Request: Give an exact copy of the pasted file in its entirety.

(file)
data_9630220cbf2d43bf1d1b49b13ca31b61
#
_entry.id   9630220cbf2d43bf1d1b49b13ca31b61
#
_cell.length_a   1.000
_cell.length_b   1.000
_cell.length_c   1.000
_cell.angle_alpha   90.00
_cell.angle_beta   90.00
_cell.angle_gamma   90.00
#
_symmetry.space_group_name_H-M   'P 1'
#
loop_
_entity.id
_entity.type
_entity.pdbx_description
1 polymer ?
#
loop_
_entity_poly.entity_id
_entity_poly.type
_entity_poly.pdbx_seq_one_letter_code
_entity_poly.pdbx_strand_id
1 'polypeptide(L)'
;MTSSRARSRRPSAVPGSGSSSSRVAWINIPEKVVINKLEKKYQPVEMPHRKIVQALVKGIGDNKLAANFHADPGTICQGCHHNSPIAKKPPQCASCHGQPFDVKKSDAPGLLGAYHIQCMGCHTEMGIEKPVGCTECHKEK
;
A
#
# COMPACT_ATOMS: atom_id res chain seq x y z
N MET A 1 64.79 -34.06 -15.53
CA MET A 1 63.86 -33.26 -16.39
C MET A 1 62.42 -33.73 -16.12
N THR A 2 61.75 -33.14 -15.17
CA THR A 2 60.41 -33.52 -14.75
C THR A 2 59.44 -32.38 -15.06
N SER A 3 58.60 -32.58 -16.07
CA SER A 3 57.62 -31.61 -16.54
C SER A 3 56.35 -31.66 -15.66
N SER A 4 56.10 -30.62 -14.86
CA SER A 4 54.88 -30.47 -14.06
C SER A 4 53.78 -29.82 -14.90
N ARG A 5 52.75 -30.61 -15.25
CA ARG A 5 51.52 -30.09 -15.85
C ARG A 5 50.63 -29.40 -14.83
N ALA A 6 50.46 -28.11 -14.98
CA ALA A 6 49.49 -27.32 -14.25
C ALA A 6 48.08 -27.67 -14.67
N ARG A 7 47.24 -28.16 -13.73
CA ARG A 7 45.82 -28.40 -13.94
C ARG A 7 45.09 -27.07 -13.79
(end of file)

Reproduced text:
data_9630220cbf2d43bf1d1b49b13ca31b61
#
_entry.id   9630220cbf2d43bf1d1b49b13ca31b61
#
_cell.length_a   1.000
_cell.length_b   1.000
_cell.length_c   1.000
_cell.angle_alpha   90.00
_cell.angle_beta   90.00
_cell.angle_gamma   90.00
#
_symmetry.space_group_name_H-M   'P 1'
#
loop_
_entity.id
_entity.type
_entity.pdbx_description
1 polymer ?
#
loop_
_entity_poly.entity_id
_entity_poly.type
_entity_poly.pdbx_seq_one_letter_code
_entity_poly.pdbx_strand_id
1 'polypeptide(L)'
;MTSSRARSRRPSAVPGSGSSSSRVAWINIPEKVVINKLEKKYQPVEMPHRKIVQALVKGIGDNKLAANFHADPGTICQGCHHNSPIAKKPPQCASCHGQPFDVKKSDAPGLLGAYHIQCMGCHTEMGIEKPVGCTECHKEK
;
A
#
# COMPACT_ATOMS: atom_id res chain seq x y z
N MET A 1 64.79 -34.06 -15.53
CA MET A 1 63.86 -33.26 -16.39
C MET A 1 62.42 -33.73 -16.12
N THR A 2 61.75 -33.14 -15.17
CA THR A 2 60.41 -33.52 -14.75
C THR A 2 59.44 -32.38 -15.06
N SER A 3 58.60 -32.58 -16.07
CA SER A 3 57.62 -31.61 -16.54
C SER A 3 56.35 -31.66 -15.66
N SER A 4 56.10 -30.62 -14.86
CA SER A 4 54.88 -30.47 -14.06
C SER A 4 53.78 -29.82 -14.90
N ARG A 5 52.75 -30.61 -15.25
CA ARG A 5 51.52 -30.09 -15.85
C ARG A 5 50.63 -29.40 -14.83
N ALA A 6 50.46 -28.11 -14.98
CA ALA A 6 49.49 -27.32 -14.25
C ALA A 6 48.08 -27.67 -14.67
N ARG A 7 47.24 -28.16 -13.73
CA ARG A 7 45.82 -28.40 -13.94
C ARG A 7 45.09 -27.07 -13.79